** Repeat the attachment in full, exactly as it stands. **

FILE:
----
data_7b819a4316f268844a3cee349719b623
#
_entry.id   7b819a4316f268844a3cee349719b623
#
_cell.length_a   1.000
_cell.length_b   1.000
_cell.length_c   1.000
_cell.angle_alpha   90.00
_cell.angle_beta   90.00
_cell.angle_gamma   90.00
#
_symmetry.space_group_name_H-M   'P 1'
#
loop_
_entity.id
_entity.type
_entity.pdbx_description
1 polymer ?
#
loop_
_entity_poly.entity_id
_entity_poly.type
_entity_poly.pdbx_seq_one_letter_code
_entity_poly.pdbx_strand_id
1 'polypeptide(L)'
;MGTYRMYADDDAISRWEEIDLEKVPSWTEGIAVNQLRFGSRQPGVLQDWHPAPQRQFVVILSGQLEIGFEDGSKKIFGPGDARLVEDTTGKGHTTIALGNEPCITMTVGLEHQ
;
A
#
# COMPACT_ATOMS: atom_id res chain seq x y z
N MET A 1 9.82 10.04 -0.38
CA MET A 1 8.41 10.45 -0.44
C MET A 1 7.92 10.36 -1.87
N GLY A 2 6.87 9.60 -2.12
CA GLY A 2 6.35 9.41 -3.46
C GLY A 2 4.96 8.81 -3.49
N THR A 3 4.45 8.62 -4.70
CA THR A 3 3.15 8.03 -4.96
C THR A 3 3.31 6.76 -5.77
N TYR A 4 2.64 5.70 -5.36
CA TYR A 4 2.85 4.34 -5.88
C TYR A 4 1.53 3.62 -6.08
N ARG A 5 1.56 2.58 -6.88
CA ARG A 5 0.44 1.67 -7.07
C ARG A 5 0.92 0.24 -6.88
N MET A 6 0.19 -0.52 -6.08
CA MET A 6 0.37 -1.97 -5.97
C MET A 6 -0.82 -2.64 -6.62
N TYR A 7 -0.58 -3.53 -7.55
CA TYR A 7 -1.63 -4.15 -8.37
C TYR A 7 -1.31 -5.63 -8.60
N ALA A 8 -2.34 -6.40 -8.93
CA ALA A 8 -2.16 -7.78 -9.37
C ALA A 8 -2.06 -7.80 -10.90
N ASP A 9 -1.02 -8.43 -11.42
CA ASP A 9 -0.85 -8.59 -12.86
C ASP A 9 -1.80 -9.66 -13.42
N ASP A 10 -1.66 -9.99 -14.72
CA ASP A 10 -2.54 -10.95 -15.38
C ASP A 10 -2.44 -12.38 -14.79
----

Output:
data_7b819a4316f268844a3cee349719b623
#
_entry.id   7b819a4316f268844a3cee349719b623
#
_cell.length_a   1.000
_cell.length_b   1.000
_cell.length_c   1.000
_cell.angle_alpha   90.00
_cell.angle_beta   90.00
_cell.angle_gamma   90.00
#
_symmetry.space_group_name_H-M   'P 1'
#
loop_
_entity.id
_entity.type
_entity.pdbx_description
1 polymer ?
#
loop_
_entity_poly.entity_id
_entity_poly.type
_entity_poly.pdbx_seq_one_letter_code
_entity_poly.pdbx_strand_id
1 'polypeptide(L)'
;MGTYRMYADDDAISRWEEIDLEKVPSWTEGIAVNQLRFGSRQPGVLQDWHPAPQRQFVVILSGQLEIGFEDGSKKIFGPGDARLVEDTTGKGHTTIALGNEPCITMTVGLEHQ
;
A
#
# COMPACT_ATOMS: atom_id res chain seq x y z
N MET A 1 9.82 10.04 -0.38
CA MET A 1 8.41 10.45 -0.44
C MET A 1 7.92 10.36 -1.87
N GLY A 2 6.87 9.60 -2.12
CA GLY A 2 6.35 9.41 -3.46
C GLY A 2 4.96 8.81 -3.49
N THR A 3 4.45 8.62 -4.70
CA THR A 3 3.15 8.03 -4.96
C THR A 3 3.31 6.76 -5.77
N TYR A 4 2.64 5.70 -5.36
CA TYR A 4 2.85 4.34 -5.88
C TYR A 4 1.53 3.62 -6.08
N ARG A 5 1.56 2.58 -6.88
CA ARG A 5 0.44 1.67 -7.07
C ARG A 5 0.92 0.24 -6.88
N MET A 6 0.19 -0.52 -6.08
CA MET A 6 0.37 -1.97 -5.97
C MET A 6 -0.82 -2.64 -6.62
N TYR A 7 -0.58 -3.53 -7.55
CA TYR A 7 -1.63 -4.15 -8.37
C TYR A 7 -1.31 -5.63 -8.60
N ALA A 8 -2.34 -6.40 -8.93
CA ALA A 8 -2.16 -7.78 -9.37
C ALA A 8 -2.06 -7.80 -10.90
N ASP A 9 -1.02 -8.43 -11.42
CA ASP A 9 -0.85 -8.59 -12.86
C ASP A 9 -1.80 -9.66 -13.42
N ASP A 10 -1.66 -9.99 -14.72
CA ASP A 10 -2.54 -10.95 -15.38
C ASP A 10 -2.44 -12.38 -14.79